This book review was originally written for ECBC Manchester’s book club and can be read on their website here.
You know those days when the world seems to be running on high speed around you: the days when your mind is abuzz with all the should and musts and the endless to-dos and you can’t keep up? You know those days when you wish there was a universal mute or pause button so you could just catch your breath? This is the book you want by your side on those days.
For ECBC Manchester’s Book Club I wanted to return to the work of one of my favourite authors, Matt Haig. I’ve reviewed Reasons to Stay Alive in a previous book club post, as a powerful, personal book giving a relatable and unflinching account of living with depression and anxiety. Notes On A Nervous Planet is just as profound, just a relatable, just as empowering but, in some ways, completely different.
Where Reasons was a story of personal mental health and mental illness, Notes examines our collective, cultural mental state and how the modern world exacerbates our anxieties. Whilst still using personal anecdotes to illustrate his poignant insight, Matt Haig also weaves in facts and figures on everything from mental illness to climate change, along with thoughtful reflections, poetry and his own answers to some big questions:
1. How can we stay sane on a planet that makes us mad?
2. How do we stay human in a technological world?
3. How do we feel happy when we are encouraged to be anxious?
The thing I really love about this book is that it gets to the heart of some of the many things in society that lead us into unhealthy places. A particular favourite is in the chapter Lonely Crowds, which opens with:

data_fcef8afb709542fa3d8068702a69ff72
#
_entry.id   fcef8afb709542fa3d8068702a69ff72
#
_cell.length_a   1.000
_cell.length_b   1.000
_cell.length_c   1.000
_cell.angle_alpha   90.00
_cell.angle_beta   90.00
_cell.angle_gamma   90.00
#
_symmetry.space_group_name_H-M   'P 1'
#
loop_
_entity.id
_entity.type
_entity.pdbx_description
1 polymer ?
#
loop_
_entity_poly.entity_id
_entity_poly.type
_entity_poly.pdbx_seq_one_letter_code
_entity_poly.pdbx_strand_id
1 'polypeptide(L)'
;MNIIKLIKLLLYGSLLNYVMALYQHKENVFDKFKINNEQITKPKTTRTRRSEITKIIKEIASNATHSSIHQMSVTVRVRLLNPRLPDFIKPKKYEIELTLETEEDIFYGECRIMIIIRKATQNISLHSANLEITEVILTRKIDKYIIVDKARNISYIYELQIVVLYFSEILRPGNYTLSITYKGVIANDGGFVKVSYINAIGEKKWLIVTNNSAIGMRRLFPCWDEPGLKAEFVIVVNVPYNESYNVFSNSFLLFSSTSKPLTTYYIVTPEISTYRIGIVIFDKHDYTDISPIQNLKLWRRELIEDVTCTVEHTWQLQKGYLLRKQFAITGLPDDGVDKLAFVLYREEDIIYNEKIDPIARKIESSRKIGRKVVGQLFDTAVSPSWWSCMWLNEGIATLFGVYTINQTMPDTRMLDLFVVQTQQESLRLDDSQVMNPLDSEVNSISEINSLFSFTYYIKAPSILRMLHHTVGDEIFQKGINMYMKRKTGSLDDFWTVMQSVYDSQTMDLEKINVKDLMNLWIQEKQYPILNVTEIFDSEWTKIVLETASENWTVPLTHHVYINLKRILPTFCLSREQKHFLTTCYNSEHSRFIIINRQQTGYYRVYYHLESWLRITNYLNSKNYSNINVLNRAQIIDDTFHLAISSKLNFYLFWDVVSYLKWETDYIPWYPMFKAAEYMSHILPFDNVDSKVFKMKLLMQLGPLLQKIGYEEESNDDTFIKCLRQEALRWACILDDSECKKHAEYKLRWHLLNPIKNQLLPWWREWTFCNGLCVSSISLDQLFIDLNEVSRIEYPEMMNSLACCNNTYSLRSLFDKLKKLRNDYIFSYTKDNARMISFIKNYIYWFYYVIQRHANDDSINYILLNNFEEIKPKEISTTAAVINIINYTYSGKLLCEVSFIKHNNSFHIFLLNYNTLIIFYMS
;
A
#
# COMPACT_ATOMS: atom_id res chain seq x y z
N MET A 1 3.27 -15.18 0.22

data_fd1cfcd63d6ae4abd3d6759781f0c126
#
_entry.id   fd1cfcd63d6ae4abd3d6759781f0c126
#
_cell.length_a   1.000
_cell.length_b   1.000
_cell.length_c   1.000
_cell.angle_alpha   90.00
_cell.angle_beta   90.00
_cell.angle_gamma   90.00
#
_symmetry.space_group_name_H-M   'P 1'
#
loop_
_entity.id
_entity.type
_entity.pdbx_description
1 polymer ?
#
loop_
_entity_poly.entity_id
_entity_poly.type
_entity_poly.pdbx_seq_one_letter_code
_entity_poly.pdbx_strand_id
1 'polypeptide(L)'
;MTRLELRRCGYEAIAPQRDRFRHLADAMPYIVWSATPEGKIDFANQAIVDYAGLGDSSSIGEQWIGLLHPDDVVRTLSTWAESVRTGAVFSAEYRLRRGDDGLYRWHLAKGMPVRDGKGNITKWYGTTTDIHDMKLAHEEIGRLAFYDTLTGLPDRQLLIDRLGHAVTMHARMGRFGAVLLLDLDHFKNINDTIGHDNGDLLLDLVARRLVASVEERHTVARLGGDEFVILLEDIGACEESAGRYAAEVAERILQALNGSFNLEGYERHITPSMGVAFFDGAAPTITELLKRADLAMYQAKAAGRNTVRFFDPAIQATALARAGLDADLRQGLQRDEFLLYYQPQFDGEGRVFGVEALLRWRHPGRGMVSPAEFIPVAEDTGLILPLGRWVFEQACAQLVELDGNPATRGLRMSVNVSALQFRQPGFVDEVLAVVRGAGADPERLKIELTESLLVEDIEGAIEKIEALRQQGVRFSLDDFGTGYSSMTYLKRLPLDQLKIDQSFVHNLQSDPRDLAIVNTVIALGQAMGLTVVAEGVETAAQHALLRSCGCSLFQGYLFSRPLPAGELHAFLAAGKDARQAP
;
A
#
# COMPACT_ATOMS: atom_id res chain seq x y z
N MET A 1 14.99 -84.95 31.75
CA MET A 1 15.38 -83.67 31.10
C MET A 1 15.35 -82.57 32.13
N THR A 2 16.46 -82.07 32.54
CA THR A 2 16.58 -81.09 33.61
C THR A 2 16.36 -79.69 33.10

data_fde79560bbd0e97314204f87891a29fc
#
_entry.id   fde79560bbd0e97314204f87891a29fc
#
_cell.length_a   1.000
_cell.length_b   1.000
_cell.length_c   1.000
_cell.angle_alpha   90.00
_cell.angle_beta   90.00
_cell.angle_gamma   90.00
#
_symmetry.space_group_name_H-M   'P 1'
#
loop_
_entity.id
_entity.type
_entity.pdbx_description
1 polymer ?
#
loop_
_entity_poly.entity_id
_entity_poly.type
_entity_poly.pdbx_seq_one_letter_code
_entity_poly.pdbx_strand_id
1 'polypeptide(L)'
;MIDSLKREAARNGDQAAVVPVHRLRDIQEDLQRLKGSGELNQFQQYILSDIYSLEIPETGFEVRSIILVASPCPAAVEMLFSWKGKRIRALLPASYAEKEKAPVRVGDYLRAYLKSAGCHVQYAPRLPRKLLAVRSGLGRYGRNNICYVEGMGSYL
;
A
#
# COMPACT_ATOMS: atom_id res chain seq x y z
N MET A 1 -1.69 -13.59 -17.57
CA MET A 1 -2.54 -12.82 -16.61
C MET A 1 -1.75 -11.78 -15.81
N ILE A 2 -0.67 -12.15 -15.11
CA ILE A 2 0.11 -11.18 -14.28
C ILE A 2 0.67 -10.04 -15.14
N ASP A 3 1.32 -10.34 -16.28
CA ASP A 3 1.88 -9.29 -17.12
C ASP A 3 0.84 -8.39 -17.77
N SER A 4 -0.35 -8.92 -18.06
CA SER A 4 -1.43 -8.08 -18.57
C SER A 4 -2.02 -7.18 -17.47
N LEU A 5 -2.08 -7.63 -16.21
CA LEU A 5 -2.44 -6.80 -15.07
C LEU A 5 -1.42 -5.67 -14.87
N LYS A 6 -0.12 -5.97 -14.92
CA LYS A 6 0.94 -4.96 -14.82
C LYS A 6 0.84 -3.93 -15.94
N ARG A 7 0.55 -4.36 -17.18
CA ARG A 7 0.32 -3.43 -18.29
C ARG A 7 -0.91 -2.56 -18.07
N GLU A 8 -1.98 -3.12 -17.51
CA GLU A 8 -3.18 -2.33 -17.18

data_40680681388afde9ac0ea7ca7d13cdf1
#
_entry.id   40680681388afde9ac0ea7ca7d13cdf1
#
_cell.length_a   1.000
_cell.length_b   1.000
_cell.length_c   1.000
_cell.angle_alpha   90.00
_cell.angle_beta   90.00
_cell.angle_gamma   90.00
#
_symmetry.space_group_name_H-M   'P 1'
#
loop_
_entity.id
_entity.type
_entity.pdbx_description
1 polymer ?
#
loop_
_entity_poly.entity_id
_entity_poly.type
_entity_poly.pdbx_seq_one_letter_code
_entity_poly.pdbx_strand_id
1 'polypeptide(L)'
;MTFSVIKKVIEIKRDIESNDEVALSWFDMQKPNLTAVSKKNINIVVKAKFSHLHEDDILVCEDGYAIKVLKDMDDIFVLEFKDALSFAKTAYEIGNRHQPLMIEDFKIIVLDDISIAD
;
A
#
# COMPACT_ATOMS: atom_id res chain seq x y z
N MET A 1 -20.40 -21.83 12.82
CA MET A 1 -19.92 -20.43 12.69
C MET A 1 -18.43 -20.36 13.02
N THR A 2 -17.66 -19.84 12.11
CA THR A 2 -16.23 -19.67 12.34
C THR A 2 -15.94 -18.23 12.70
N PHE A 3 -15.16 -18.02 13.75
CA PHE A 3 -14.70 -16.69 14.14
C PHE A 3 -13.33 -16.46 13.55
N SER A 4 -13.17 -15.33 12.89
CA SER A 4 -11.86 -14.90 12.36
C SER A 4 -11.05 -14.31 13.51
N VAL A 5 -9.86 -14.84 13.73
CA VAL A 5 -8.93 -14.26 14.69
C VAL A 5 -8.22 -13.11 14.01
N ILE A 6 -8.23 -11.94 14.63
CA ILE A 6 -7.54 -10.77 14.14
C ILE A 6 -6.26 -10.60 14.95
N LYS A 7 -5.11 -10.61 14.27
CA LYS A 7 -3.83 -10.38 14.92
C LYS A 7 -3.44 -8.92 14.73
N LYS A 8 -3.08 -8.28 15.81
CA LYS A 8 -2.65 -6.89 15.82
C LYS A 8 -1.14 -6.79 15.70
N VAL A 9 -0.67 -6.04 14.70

The paradox of modern life is this: we have never been more connected and we have never been more alone.
An insightful summary of the modern human condition if ever there was one. Haig goes on in this chapter to look at the many ways in which our digitally connected lives are increasingly disconnecting us from the physical connections we, as social creatures, need. But he doesn’t get mired in lamenting these disappearing connections, he talks about what he is doing to tackle this in his own life and, in doing so, gives us practical suggestions for how we can tackle it in ours.
Therein lies the beauty of Notes On A Nervous Planet. As with Reasons To Stay Alive, it takes what could be a bleak and hopeless subject, examines it in all it’s grimy reality, but then offers up hope, a way forward, an sense of empowerment. He doesn’t for a moment pretend that it’s easy to do. He acknowledges that it’s “so bloody hard” to do and shares his own stumbles with his usual candid openness, but you are still left with the feeling that the changes he suggests are both desirable and achievable.
By turn funny and serious, Haig invites us away from our screens, away from our insecurities, away from our anxieties. He invites us away from the daily grind and outside: “Into air and sunlight. Into life.”
Beautifully and simply written, this book is a must-read for anyone feeling the wear of the daily grind. It’s pages left me feeling encouraged and with the urge to look up and let the wind carry some of my fears away. Another triumph.